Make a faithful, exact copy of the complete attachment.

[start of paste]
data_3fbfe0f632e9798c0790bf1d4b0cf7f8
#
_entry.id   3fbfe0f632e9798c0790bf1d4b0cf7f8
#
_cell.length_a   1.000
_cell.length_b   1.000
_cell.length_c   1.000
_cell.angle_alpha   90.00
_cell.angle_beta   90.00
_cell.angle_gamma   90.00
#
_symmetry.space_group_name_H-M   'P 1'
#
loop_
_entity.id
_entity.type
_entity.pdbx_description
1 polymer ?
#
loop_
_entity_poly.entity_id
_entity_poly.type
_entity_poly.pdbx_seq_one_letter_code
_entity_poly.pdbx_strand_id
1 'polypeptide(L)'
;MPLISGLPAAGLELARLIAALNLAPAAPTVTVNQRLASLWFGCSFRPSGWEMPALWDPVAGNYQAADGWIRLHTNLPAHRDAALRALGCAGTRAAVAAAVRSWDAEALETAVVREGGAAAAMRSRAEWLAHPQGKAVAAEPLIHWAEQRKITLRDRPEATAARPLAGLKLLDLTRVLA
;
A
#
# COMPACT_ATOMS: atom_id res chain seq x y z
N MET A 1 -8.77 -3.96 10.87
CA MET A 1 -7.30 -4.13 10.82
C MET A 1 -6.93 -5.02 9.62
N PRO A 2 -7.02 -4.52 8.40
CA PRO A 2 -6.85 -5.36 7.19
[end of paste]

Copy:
data_3fbfe0f632e9798c0790bf1d4b0cf7f8
#
_entry.id   3fbfe0f632e9798c0790bf1d4b0cf7f8
#
_cell.length_a   1.000
_cell.length_b   1.000
_cell.length_c   1.000
_cell.angle_alpha   90.00
_cell.angle_beta   90.00
_cell.angle_gamma   90.00
#
_symmetry.space_group_name_H-M   'P 1'
#
loop_
_entity.id
_entity.type
_entity.pdbx_description
1 polymer ?
#
loop_
_entity_poly.entity_id
_entity_poly.type
_entity_poly.pdbx_seq_one_letter_code
_entity_poly.pdbx_strand_id
1 'polypeptide(L)'
;MPLISGLPAAGLELARLIAALNLAPAAPTVTVNQRLASLWFGCSFRPSGWEMPALWDPVAGNYQAADGWIRLHTNLPAHRDAALRALGCAGTRAAVAAAVRSWDAEALETAVVREGGAAAAMRSRAEWLAHPQGKAVAAEPLIHWAEQRKITLRDRPEATAARPLAGLKLLDLTRVLA
;
A
#
# COMPACT_ATOMS: atom_id res chain seq x y z
N MET A 1 -8.77 -3.96 10.87
CA MET A 1 -7.30 -4.13 10.82
C MET A 1 -6.93 -5.02 9.62
N PRO A 2 -7.02 -4.52 8.40
CA PRO A 2 -6.85 -5.36 7.19